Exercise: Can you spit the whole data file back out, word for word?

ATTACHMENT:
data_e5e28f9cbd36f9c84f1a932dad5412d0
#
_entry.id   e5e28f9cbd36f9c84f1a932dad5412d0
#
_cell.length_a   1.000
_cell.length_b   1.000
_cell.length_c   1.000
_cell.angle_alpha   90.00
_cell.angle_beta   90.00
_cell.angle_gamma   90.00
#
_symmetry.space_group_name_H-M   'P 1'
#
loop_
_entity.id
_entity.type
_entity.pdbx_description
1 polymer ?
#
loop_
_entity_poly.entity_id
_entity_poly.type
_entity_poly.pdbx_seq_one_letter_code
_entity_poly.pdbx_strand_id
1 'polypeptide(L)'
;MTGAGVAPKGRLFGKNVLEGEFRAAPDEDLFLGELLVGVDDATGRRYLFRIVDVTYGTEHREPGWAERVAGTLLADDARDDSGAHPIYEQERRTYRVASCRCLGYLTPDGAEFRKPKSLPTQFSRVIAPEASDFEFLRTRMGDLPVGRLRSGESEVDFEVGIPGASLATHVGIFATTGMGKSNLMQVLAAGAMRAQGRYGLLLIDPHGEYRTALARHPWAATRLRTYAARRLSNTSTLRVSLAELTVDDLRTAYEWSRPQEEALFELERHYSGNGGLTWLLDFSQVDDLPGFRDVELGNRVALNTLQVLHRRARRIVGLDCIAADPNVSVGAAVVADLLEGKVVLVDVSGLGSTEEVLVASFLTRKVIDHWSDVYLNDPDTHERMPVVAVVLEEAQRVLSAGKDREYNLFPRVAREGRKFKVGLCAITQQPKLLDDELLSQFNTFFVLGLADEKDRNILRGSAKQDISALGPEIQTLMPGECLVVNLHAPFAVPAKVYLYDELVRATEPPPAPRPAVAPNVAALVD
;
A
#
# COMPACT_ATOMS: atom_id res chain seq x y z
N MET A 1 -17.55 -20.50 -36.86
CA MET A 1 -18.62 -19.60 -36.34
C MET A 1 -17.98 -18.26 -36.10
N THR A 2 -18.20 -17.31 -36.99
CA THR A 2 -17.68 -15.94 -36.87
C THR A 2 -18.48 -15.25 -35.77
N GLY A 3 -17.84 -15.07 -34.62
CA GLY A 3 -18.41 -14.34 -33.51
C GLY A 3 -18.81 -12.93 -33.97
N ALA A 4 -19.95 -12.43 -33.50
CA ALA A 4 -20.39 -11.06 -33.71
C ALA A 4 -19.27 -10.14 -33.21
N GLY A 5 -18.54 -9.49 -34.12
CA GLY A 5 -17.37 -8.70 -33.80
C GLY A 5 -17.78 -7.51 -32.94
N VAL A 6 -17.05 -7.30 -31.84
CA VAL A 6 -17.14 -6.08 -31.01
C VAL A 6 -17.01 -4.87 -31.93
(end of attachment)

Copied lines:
data_e5e28f9cbd36f9c84f1a932dad5412d0
#
_entry.id   e5e28f9cbd36f9c84f1a932dad5412d0
#
_cell.length_a   1.000
_cell.length_b   1.000
_cell.length_c   1.000
_cell.angle_alpha   90.00
_cell.angle_beta   90.00
_cell.angle_gamma   90.00
#
_symmetry.space_group_name_H-M   'P 1'
#
loop_
_entity.id
_entity.type
_entity.pdbx_description
1 polymer ?
#
loop_
_entity_poly.entity_id
_entity_poly.type
_entity_poly.pdbx_seq_one_letter_code
_entity_poly.pdbx_strand_id
1 'polypeptide(L)'
;MTGAGVAPKGRLFGKNVLEGEFRAAPDEDLFLGELLVGVDDATGRRYLFRIVDVTYGTEHREPGWAERVAGTLLADDARDDSGAHPIYEQERRTYRVASCRCLGYLTPDGAEFRKPKSLPTQFSRVIAPEASDFEFLRTRMGDLPVGRLRSGESEVDFEVGIPGASLATHVGIFATTGMGKSNLMQVLAAGAMRAQGRYGLLLIDPHGEYRTALARHPWAATRLRTYAARRLSNTSTLRVSLAELTVDDLRTAYEWSRPQEEALFELERHYSGNGGLTWLLDFSQVDDLPGFRDVELGNRVALNTLQVLHRRARRIVGLDCIAADPNVSVGAAVVADLLEGKVVLVDVSGLGSTEEVLVASFLTRKVIDHWSDVYLNDPDTHERMPVVAVVLEEAQRVLSAGKDREYNLFPRVAREGRKFKVGLCAITQQPKLLDDELLSQFNTFFVLGLADEKDRNILRGSAKQDISALGPEIQTLMPGECLVVNLHAPFAVPAKVYLYDELVRATEPPPAPRPAVAPNVAALVD
;
A
#
# COMPACT_ATOMS: atom_id res chain seq x y z
N MET A 1 -17.55 -20.50 -36.86
CA MET A 1 -18.62 -19.60 -36.34
C MET A 1 -17.98 -18.26 -36.10
N THR A 2 -18.20 -17.31 -36.99
CA THR A 2 -17.68 -15.94 -36.87
C THR A 2 -18.48 -15.25 -35.77
N GLY A 3 -17.84 -15.07 -34.62
CA GLY A 3 -18.41 -14.34 -33.51
C GLY A 3 -18.81 -12.93 -33.97
N ALA A 4 -19.95 -12.43 -33.50
CA ALA A 4 -20.39 -11.06 -33.71
C ALA A 4 -19.27 -10.14 -33.21
N GLY A 5 -18.54 -9.49 -34.12
CA GLY A 5 -17.37 -8.70 -33.80
C GLY A 5 -17.78 -7.51 -32.94
N VAL A 6 -17.05 -7.30 -31.84
CA VAL A 6 -17.14 -6.08 -31.01
C VAL A 6 -17.01 -4.87 -31.93